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Q&A with Ian ‘Woody’ Woodall of XL Video

From his college burning down to working for Roman Abramovich, Ian ‘Woody’ Woodall’s career has been a remarkable one. Here, he talks about how to blag your way into a job, how he got his current job title – and his absolute admiration for Leatherman.

How did you get into the rental/staging business?

I suppose you could say that I got into the industry by mistake. I was doing a theatre/drama course at college – but after five or six weeks, the college suffered a huge fire, so that was the end of that. I knew that I wanted to get into the audio business, so I started doing some research. I discovered Concert Sound, and the guy who ran it, Mick Anderson.

I decided he was going to interview me for a job – he just didn’t know it yet. I had already made an initial call but didn’t really get anywhere. So I showed up on the doorstep, and told reception that I was here for my interview with Mick. He was sure that there had been some mistake, but I was so convincing, he ended up inviting me in and we chatted for a while. “But I haven’t got a job for you,” he said. My response? “Well, I’ll work for you for nothing.” The way I saw it, I wouldn’t have been earning anything at college, so I wasn’t losing anything by working for free. He was somewhat bemused – but I ended up working for Concert Sound for just over a year. Not only was that a great year, but the people I met during that time were people who have helped me to get where I am now. Everyone who’s been key in my career, I met through being involved with Concert Sound in some way or another.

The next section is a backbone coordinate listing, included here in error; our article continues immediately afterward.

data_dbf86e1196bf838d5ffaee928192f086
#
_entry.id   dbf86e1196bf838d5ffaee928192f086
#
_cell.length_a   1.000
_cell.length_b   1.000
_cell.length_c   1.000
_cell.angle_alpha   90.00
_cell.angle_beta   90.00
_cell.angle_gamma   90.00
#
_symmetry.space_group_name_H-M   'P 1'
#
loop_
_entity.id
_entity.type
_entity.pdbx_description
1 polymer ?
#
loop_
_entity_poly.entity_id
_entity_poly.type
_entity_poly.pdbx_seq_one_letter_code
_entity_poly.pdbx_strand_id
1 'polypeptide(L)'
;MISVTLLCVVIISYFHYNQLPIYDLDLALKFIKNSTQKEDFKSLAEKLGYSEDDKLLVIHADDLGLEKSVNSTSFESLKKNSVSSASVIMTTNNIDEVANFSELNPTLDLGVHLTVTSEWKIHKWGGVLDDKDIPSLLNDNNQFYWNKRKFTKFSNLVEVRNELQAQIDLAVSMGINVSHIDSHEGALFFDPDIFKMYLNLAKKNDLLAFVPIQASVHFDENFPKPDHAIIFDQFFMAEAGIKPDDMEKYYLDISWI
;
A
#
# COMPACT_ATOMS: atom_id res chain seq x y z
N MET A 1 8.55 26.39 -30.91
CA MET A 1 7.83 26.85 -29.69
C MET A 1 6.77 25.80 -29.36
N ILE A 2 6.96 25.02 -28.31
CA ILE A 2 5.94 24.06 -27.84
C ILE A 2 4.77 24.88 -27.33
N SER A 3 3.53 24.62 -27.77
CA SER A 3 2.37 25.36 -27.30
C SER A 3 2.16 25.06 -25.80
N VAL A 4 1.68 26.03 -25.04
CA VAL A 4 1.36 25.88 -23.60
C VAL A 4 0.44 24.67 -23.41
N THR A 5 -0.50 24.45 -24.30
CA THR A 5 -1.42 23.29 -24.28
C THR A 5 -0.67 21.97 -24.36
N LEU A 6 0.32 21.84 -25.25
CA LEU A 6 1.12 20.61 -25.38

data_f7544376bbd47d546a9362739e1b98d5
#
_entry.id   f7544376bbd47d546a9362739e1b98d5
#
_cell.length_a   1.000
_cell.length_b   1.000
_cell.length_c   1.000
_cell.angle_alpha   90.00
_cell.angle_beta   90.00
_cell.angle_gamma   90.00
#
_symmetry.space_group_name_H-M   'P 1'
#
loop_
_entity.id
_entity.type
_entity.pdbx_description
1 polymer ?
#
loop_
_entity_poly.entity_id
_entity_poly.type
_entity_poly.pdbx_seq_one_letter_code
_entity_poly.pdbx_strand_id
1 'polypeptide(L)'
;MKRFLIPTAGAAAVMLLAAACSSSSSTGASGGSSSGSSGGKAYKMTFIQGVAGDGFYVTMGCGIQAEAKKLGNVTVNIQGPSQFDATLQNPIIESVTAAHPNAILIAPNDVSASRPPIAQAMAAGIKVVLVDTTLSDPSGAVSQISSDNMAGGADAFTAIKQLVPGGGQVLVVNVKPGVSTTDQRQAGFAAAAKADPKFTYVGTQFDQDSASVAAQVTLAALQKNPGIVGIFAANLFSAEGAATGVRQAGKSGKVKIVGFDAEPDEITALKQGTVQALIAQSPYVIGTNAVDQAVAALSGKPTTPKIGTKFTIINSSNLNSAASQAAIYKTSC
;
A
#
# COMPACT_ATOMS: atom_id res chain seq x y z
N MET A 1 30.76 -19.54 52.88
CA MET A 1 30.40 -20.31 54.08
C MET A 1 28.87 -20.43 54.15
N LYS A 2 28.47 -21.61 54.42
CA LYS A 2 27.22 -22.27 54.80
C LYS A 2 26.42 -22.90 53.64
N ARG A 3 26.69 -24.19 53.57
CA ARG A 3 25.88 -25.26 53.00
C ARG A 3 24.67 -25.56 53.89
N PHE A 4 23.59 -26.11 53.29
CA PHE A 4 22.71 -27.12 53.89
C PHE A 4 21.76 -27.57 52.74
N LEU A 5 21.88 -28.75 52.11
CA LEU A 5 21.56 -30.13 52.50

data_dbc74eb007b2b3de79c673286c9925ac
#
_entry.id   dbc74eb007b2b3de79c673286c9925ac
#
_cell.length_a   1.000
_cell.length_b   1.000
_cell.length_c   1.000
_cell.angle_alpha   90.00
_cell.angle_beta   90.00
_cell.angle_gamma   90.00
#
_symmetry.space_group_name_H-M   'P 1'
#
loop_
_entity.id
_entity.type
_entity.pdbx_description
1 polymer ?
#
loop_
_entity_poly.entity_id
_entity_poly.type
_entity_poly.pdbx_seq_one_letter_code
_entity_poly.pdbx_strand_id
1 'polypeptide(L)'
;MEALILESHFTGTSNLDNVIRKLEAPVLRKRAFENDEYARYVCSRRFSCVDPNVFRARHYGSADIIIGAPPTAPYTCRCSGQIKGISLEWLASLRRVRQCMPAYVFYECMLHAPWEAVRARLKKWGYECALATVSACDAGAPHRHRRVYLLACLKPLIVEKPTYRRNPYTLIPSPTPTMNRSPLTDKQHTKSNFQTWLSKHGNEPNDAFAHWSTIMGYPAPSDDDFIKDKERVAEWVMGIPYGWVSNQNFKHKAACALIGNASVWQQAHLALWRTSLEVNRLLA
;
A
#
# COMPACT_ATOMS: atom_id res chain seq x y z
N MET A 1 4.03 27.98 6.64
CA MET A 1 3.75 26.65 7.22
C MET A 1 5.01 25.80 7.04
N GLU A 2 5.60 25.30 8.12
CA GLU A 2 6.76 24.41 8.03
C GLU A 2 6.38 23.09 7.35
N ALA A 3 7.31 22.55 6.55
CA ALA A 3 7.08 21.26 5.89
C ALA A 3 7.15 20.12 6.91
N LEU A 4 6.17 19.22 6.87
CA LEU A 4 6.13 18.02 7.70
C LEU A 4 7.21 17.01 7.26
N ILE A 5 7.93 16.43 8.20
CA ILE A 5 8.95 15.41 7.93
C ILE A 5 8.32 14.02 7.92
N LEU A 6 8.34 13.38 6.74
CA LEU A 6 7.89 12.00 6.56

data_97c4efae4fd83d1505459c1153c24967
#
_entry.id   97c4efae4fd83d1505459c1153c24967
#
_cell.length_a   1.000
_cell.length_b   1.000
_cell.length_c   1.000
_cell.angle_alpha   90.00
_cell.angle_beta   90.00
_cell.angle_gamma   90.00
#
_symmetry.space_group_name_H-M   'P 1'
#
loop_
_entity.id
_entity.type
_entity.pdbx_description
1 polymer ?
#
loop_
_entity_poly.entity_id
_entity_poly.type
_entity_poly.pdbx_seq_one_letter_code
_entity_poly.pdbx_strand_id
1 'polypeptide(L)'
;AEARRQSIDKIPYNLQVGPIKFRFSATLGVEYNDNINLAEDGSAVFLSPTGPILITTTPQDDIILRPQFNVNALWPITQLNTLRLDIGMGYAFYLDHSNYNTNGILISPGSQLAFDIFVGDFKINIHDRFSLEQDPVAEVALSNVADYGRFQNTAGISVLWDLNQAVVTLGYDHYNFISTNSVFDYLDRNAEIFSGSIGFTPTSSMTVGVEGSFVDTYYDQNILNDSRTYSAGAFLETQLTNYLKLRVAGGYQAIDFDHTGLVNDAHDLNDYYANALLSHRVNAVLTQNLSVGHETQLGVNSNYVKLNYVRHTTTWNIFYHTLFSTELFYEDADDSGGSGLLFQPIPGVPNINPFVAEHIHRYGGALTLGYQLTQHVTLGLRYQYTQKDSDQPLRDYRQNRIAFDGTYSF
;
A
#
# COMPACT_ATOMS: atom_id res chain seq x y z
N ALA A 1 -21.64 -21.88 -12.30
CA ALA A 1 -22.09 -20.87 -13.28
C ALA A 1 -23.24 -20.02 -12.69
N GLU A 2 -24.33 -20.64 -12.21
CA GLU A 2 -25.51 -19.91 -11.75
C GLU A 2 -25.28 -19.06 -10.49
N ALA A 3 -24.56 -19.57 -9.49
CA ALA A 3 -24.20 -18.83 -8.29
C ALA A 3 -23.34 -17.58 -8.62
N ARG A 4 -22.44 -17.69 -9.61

I spent some time with Fender, Harman and LMC, and then I started up my own company – Green-i. How did it get its name? I wanted people to be jealous of what I was achieving. On my first day of trading, I had just my toolbox and an R-registered Transit. Ten years later, Green-i was a 15-16 person company, turning over around £2 million, and it still lives on today, but as part of the SSE audio group.

I thought I’d had enough of the install business – but it’s one of those things that haunts you, that’s in your blood. I’d describe it as a lifestyle business: people do it because they enjoy it. Sure, everyone needs to earn money, but no-one will ever make a real fortune at it – but it can be a good life.

I wasn’t involved with Green-i any longer – now that it was under the SSE banner – but I ended up talking to Lee Spencer at XL Video. I was keen for something new, and a bit more of that strong convincing meant that he asked me to join his team – and it was only at the end of our conversation and I was shaking hands with Lee that I realised I had no idea what his vision was for me. He smiled, clearly knowing that he had something in mind. “Just turn up on Monday,” he said. “We’ll work something out.”

I turned up for my first day at XL Video. Everything was going pretty well for a first day at work, but the second day presented new challenges in that their entire computer system had suddenly stopped working. I’m pretty IT-literate, so I offered to fix it. I succeeded – and that’s how I got my title of Group IT Manager. Originally, Lee thought it would be amusing for my title to be “Senior Head – Information Technology”, but we abandoned that idea: I keep telling him his jokes aren’t that funny… In fact, along with IT, I’m still heavily involved on the installation side, both permanent installs and temporary ones.

What is your favourite project that you’ve ever been involved in?